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The Lead with Jake Tapper

Judge: Giuliani Liable For Defaming G.A. Election Workers; Recovery Begins For Coastal Towns After Hurricane Idalia; Some Homeowner Insurance Companies Decrease Coverage In F.L. And C.A. Amid Worsening Climate Crisis; Capitol Physician Medically Clears McConnell For Work; Nebraska Volleyball Sets World Record For Attendance At Women's Sporting Event; "Little Richard: I Am Everything" Premiers Monday At 9pm ET/PT. Aired 5-6p ET

Aired August 31, 2023 - 17:00   ET



JAKE TAPPER, CNN HOST: Leading this hour, however, former President Trump telling the Fulton County court he is not guilty on charges related to the fake electoral scheme to steal Georgia's 16 electoral votes. Trump's plea today avoids another media spectacle by foregoing an in person appearance next week. Today, Trump's legal team also formally requested to sever his case from the co-defendants who want a speedy trial. Let's begin today with CNN Senior Crime and Justice Reporter Katelyn Polantz, who has been all over the story.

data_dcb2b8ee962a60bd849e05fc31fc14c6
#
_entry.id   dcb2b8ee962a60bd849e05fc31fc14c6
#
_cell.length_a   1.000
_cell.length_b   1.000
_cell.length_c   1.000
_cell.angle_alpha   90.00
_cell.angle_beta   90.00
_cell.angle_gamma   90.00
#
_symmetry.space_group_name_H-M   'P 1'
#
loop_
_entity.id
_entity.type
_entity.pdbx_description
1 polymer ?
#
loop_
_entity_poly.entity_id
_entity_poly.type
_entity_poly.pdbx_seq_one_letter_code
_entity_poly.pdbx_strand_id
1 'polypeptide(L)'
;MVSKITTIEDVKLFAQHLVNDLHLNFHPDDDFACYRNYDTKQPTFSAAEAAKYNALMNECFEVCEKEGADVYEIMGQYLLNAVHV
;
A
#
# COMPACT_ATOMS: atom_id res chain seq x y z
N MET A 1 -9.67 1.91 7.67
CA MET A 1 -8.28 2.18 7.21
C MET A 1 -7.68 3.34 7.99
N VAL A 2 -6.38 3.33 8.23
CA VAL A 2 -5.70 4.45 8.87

Katelyn, why does Trump want to split his case from the others?

KATELYN POLANTZ, CNN SENIOR CRIME AND JUSTICE REPORTER: Jake, he has a couple of reasons that his lawyers are now putting forward to the court. They need time, they're busy, this case is complex, the sort of things that Donald Trump has been arguing in all of the criminal indictments that he faces here. Though in this situation, this is going to be quite a question for the judge handling this case going forward. How does this case go to trial? Does it get split up?

Do defendants go to federal court? Do some stay in state court? All of those questions are going to be a real driving force of what's happening in the coming days and weeks here, because there are defendants like lawyer Ken Chesebro, also another lawyer, Sidney Powell, that have quite vocally said, yes, we want to go to trial very fast, not like Donald Trump. And Trump is wanting to distance himself from them and potentially others in this group of 19 total defendants. The DA's office from Fulton County, they are already getting a trial date set on that calendar for October, for Chesebro at least, and want to keep all of the defendants together.